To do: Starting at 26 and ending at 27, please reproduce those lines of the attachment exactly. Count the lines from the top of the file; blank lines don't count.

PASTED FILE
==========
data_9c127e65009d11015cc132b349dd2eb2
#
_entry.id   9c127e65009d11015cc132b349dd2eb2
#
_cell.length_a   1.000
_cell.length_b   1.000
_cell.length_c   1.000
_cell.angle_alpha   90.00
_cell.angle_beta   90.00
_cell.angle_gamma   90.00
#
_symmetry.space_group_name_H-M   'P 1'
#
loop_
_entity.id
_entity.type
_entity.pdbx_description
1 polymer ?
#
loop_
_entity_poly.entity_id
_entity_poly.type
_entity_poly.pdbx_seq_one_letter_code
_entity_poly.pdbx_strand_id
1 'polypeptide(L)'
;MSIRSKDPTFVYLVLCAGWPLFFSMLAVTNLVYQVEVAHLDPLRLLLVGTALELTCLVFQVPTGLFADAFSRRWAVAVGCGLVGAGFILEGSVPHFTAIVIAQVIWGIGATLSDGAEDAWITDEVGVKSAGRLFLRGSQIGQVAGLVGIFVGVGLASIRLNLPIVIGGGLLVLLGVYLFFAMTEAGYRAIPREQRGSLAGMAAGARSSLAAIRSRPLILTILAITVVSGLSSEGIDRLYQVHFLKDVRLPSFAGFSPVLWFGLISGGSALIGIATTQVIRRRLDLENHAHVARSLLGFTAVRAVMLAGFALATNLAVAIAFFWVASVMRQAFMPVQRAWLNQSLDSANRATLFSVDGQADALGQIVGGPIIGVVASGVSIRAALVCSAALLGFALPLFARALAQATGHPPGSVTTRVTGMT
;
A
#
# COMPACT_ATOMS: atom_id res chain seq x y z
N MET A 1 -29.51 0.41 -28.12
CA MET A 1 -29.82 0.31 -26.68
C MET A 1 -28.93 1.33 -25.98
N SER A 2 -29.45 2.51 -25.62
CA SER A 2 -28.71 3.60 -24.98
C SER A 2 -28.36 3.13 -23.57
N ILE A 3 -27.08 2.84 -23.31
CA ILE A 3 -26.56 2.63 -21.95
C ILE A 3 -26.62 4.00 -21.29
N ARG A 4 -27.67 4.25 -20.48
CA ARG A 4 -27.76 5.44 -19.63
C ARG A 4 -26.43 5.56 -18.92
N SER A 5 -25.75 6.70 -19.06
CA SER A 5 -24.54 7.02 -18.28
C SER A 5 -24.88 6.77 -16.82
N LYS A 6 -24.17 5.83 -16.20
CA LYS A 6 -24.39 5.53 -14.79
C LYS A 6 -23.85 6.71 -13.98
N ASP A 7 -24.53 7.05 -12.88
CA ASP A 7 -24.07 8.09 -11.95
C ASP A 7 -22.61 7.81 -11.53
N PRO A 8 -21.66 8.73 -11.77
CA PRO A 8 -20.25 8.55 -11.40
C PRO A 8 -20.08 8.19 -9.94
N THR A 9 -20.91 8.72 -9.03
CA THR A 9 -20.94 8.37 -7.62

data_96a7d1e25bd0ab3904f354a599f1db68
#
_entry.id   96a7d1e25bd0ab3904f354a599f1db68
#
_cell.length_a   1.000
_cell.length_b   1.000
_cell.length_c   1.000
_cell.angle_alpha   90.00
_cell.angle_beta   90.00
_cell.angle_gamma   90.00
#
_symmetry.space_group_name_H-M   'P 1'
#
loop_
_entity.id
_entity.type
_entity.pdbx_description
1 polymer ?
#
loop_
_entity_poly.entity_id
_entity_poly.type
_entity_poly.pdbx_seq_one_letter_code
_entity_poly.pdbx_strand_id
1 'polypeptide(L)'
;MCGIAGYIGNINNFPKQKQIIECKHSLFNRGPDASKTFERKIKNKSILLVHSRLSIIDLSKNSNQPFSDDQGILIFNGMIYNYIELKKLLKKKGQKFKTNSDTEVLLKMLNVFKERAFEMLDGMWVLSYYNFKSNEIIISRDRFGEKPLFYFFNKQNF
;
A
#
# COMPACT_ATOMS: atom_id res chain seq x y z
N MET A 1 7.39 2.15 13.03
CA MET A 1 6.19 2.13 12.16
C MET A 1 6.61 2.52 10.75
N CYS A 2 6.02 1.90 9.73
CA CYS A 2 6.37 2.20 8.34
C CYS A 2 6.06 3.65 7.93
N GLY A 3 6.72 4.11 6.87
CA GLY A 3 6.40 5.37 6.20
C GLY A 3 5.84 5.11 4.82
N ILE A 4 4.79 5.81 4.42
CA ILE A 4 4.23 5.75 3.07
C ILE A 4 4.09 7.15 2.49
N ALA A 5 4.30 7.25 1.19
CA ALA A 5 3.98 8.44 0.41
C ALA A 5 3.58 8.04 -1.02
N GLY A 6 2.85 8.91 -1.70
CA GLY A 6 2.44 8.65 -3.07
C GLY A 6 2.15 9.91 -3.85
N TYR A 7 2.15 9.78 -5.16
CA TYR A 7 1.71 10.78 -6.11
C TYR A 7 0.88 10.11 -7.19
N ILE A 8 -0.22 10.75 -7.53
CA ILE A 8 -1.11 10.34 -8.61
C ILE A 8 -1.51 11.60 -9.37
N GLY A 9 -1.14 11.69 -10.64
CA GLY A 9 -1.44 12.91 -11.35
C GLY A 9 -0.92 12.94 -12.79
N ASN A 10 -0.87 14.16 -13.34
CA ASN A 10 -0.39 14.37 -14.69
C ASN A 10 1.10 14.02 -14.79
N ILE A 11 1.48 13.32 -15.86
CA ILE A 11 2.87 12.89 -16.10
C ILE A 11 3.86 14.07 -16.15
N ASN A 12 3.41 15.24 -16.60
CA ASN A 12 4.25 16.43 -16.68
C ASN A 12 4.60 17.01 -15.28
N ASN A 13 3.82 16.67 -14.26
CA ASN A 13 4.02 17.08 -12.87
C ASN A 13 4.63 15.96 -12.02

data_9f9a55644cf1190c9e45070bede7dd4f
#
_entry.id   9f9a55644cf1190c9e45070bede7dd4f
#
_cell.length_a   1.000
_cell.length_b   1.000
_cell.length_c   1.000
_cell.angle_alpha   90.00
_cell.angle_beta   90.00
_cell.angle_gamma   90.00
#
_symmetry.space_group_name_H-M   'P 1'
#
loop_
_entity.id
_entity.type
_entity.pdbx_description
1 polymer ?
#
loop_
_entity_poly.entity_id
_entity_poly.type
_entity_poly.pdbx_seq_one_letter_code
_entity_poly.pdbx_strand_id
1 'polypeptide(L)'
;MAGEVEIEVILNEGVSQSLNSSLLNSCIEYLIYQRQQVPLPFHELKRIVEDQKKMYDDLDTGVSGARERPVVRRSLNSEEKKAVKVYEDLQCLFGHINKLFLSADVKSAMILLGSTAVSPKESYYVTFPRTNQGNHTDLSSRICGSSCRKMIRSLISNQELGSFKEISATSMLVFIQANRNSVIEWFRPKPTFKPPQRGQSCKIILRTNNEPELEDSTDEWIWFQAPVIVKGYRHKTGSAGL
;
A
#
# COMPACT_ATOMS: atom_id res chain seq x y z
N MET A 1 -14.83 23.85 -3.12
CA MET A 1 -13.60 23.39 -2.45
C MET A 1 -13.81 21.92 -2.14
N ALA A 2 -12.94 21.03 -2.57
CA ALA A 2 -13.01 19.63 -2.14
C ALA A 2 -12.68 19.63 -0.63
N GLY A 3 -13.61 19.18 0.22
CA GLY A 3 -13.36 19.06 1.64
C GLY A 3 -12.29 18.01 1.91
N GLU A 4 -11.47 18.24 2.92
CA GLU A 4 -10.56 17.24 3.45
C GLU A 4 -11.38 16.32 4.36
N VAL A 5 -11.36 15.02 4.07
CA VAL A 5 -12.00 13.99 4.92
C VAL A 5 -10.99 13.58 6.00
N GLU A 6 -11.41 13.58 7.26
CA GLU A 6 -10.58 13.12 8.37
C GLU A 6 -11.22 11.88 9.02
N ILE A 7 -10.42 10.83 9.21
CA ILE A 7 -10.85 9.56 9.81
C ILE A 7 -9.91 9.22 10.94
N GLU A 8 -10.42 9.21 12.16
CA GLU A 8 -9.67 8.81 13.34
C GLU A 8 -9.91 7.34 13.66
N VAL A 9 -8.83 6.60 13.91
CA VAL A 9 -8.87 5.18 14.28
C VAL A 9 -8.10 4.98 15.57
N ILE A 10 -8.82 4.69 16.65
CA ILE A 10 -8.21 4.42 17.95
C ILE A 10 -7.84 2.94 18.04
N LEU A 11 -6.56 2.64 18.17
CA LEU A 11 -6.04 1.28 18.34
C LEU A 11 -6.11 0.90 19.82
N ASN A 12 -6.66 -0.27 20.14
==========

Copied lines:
;MSIRSKDPTFVYLVLCAGWPLFFSMLAVTNLVYQVEVAHLDPLRLLLVGTALELTCLVFQVPTGLFADAFSRRWAVAVGCGLVGAGFILEGSVPHFTAIVIAQVIWGIGATLSDGAEDAWITDEVGVKSAGRLFLRGSQIGQVAGLVGIFVGVGLASIRLNLPIVIGGGLLVLLGVYLFFAMTEAGYRAIPREQRGSLAGMAAGARSSLAAIRSRPLILTILAITVVSGLSSEGIDRLYQVHFLKDVRLPSFAGFSPVLWFGLISGGSALIGIATTQVIRRRLDLENHAHVARSLLGFTAVRAVMLAGFALATNLAVAIAFFWVASVMRQAFMPVQRAWLNQSLDSANRATLFSVDGQADALGQIVGGPIIGVVASGVSIRAALVCSAALLGFALPLFARALAQATGHPPGSVTTRVTGMT
;